The Chernobyl radiation area 's sort of butterfly shaped tho and due to wind pattern there is a second 'wing' / exclusion area which is also uninhabitable of similar size- so about 1800sq miles total.

Comment Re:Chinese economy on the verge of collapse? (Score 1) 129 129

China, and the chinese, have a massive superiority complex laid over a very deep inferiority complex stemming from the 1800s all the way to the 1940s.

Until that gets resolved, they are more dangerous than average. They have a chip on their shoulder and have something to "prove" combined with a sense of manifest destiny.

Their military spending is much less BUT their labor costs are much less so their spending is much higher than it looks like given the raw numbers. Effectively its 3 to 4 times as large.

Hopefully they transition to a truly confident nation and resolve their issues. Then there is still "average" danger. Any group of people can go apeshit on other groups of people when they think they are more powerful. It's happened over and over.

Comment Re:Seems like a piece is missing (Score 1) 129 129

they can rule against them in an international tribunal

The Philippines' attempt to haul China to an international tribunal is a problem because it is invoking the very compulsory jurisdiction which China has disavowed since 2006. But even if the Philippine attempt to arbitrate fails, any marshaled argument can subsist, and that case may be fielded in other venues. If a military engagement were to ensue, the same case could be brought to the United Nations Security Council -- the principal repository of enforcement powers under the UN system. A state can be found to be in violation of a substantive legal norm even without a coercive or compulsory judgment in a given venue, provided, of course, that there is truth to the argument supporting a violation, and that it is acknowledged by an alternative venue.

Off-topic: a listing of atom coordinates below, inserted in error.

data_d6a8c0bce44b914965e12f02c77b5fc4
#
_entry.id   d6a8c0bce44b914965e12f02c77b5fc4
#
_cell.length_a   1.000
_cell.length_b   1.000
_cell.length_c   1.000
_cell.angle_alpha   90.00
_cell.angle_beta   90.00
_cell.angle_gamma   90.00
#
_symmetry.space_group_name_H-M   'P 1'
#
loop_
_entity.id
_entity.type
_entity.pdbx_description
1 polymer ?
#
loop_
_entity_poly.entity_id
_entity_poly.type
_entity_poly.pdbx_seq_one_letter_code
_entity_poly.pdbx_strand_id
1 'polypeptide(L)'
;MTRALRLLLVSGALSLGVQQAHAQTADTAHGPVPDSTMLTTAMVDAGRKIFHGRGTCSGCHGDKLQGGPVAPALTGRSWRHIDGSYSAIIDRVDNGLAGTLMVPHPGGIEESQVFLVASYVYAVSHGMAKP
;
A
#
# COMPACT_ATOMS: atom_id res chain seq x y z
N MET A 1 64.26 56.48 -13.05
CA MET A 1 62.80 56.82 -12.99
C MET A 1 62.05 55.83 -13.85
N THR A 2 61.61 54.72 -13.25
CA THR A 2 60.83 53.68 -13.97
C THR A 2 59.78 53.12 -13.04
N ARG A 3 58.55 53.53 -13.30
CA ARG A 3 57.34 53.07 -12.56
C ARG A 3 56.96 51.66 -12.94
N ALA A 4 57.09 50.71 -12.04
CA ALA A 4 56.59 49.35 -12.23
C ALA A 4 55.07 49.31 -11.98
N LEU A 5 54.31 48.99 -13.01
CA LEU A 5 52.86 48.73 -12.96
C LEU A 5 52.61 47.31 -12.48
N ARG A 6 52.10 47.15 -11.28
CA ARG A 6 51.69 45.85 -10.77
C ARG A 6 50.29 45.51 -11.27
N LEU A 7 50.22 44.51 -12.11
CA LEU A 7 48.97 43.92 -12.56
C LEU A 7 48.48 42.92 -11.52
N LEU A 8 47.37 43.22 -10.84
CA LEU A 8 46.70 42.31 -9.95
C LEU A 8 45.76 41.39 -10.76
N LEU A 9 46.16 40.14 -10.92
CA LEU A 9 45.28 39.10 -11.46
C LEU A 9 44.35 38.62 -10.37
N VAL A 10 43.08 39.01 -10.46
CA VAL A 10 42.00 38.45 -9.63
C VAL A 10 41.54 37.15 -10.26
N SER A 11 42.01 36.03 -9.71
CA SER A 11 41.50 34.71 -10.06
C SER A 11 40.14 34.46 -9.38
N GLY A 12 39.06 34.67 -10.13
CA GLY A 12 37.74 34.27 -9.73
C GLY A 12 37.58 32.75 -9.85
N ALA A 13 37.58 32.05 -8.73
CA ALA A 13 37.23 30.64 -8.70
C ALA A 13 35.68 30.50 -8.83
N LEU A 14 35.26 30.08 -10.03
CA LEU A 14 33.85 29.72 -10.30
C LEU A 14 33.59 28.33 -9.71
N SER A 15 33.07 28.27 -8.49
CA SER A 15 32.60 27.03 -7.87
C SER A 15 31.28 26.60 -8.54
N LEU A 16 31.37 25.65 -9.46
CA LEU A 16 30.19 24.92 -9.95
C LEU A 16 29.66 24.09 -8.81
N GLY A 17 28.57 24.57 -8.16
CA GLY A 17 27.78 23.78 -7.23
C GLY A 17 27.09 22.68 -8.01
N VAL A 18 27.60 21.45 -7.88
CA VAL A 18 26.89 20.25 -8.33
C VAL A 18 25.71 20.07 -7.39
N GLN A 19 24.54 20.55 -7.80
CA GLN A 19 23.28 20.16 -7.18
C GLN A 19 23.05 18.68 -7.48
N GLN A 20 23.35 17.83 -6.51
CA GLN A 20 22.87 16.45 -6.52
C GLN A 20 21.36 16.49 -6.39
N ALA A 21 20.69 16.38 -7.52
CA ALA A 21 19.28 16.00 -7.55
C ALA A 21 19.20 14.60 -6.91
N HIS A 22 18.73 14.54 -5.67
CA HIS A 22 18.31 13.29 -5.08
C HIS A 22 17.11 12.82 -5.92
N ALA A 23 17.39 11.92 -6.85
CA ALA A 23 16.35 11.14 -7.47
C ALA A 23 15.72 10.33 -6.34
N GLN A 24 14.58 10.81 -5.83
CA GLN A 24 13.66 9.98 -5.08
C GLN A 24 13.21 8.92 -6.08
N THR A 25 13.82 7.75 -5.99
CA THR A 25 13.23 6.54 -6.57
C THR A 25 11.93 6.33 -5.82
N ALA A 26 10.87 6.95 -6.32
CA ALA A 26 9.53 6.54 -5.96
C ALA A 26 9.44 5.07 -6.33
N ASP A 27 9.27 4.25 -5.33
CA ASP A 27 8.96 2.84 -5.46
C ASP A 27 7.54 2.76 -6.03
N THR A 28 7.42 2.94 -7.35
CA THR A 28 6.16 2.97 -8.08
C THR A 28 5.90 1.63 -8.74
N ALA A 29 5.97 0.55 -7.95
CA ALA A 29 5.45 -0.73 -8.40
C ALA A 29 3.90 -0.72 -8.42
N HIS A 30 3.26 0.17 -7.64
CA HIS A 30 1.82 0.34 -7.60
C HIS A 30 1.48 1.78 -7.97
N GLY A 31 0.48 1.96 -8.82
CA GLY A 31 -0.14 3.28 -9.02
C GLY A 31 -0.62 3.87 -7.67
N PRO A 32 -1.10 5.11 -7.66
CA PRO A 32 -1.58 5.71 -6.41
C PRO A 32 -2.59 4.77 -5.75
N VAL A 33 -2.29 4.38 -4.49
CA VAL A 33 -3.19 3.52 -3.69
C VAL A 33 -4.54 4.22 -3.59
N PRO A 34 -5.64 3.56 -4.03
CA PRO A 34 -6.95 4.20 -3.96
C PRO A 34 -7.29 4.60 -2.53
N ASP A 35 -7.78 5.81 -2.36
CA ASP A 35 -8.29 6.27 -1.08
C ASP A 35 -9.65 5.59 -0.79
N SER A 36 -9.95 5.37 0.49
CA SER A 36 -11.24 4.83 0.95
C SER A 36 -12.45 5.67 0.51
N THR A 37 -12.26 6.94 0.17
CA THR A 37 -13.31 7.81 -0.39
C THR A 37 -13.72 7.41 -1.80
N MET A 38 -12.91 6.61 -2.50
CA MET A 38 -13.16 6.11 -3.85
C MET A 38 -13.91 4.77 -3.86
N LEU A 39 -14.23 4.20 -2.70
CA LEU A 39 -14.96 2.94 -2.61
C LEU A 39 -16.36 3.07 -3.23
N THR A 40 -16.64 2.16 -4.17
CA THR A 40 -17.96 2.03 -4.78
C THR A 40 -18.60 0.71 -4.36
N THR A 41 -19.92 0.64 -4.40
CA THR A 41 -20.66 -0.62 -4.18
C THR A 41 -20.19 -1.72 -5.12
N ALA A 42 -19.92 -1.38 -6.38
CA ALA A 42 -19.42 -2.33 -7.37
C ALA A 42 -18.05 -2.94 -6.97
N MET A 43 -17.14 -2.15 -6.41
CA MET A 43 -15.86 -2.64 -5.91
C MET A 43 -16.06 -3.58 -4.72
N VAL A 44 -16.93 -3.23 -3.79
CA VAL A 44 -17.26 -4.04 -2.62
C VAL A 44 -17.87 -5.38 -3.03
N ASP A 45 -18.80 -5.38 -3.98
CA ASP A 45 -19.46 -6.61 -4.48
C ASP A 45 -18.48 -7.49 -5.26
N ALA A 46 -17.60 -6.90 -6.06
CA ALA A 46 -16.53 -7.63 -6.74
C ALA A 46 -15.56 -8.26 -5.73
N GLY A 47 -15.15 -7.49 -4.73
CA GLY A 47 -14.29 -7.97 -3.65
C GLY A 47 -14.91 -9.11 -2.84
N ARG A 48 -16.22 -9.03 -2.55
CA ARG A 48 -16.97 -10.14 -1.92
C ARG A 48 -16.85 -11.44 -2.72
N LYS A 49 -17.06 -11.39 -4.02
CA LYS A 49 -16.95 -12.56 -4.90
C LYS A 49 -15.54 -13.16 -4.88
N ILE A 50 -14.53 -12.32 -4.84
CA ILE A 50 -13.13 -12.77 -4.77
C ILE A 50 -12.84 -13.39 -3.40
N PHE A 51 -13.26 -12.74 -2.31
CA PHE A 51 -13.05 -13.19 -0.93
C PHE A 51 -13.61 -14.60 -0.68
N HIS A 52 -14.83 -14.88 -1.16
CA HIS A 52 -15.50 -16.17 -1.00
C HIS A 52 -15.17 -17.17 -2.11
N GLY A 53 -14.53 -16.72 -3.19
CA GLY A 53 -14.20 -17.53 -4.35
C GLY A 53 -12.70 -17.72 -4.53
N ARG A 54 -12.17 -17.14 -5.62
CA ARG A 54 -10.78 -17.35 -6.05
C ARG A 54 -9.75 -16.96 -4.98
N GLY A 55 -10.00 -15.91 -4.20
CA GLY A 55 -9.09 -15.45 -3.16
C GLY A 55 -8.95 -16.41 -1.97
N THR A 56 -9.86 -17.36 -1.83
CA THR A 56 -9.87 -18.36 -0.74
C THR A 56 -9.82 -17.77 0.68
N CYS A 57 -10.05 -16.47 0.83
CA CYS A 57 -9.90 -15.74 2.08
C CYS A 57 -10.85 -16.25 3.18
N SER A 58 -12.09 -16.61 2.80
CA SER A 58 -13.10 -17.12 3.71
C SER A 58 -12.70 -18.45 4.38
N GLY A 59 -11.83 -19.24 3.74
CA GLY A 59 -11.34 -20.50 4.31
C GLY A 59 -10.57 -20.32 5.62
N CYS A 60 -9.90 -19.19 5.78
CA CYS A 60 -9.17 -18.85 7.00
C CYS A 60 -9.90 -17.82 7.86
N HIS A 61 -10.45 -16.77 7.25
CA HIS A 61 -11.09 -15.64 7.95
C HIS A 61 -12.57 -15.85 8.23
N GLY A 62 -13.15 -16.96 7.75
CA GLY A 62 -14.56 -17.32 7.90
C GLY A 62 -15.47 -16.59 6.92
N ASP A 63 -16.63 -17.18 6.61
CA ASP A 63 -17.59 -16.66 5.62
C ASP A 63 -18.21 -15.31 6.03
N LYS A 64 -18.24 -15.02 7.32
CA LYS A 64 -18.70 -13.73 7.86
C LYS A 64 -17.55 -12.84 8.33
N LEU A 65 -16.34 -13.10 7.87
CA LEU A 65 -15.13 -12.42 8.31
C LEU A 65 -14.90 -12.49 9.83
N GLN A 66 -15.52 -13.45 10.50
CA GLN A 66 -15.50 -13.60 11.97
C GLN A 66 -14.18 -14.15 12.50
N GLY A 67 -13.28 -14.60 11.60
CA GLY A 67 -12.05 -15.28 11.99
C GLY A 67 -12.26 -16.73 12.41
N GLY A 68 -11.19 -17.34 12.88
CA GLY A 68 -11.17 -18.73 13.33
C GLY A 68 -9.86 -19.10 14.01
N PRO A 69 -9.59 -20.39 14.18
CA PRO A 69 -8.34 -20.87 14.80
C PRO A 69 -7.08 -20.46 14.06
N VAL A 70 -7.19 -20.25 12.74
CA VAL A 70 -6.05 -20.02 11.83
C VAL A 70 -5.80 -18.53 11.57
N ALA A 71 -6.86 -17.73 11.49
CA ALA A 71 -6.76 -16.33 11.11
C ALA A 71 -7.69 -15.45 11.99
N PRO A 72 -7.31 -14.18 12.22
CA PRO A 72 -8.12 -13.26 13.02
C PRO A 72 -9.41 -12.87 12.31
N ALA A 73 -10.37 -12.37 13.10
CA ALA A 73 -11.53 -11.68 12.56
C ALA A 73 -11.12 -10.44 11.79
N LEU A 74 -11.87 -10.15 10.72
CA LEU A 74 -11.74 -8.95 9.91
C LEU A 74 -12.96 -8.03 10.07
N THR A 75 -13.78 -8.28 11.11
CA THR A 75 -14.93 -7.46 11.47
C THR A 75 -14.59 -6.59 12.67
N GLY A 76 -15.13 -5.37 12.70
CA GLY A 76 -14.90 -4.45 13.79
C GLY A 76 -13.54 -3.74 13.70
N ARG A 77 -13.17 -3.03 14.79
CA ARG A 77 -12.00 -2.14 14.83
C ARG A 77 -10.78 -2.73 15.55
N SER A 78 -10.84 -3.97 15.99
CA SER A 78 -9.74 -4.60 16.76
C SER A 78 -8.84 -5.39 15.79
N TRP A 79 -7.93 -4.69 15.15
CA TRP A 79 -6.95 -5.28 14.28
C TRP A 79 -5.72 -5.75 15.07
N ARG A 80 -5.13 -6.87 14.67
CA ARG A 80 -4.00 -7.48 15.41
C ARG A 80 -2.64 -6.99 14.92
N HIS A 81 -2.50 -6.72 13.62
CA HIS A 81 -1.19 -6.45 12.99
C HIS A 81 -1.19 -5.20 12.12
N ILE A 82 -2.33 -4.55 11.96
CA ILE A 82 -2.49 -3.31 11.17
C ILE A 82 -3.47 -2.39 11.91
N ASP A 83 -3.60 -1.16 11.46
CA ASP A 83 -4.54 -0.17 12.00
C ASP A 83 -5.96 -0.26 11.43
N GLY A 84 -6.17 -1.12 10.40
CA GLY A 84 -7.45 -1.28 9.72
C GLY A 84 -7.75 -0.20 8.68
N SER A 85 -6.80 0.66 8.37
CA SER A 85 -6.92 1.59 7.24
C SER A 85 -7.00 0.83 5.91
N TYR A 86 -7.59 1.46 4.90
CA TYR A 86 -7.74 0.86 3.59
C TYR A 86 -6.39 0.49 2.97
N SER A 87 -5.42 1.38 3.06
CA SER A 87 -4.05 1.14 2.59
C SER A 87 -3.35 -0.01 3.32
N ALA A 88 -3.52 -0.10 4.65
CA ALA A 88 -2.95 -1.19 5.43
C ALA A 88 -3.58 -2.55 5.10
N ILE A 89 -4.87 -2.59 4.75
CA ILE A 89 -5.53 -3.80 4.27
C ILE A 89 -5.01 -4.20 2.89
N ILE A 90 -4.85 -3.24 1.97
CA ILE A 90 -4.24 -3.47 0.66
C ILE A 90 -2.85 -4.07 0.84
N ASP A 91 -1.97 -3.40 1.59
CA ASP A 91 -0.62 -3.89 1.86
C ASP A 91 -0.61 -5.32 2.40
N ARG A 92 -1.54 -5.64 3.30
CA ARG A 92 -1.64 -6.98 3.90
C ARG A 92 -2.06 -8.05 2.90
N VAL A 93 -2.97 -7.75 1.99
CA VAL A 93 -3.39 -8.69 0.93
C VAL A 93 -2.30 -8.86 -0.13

While China is disavowing the UN Convention of the Law of the Sea (UNCLOS) against the Philippines, it is expressly invoking UNCLOS provisions in its claims against Japan -- so it wants to have its cake and eat it, too. In 2009, China submitted a claim over the Senkaku Islands (which, like Scarborough Shoal and the Spratlys, are believed to be fuel rich) and turned to UNCLOS rules in defining and delineating its continental shelf beyond the 200 nautical mile exclusive economic zone, again within the meaning of UNCLOS. There is some international legal doctrine supporting the view that a state's acts in one place can be used as an admission and adversely bind that State in another set of circumstances.

a legal claim against china won't make the han imperialists move, but the ruling will stay dormant

then, after any sort of conflict in the future where china loses, china is going to lose these islands in the peace treaty

panic: kernel trap (ignored)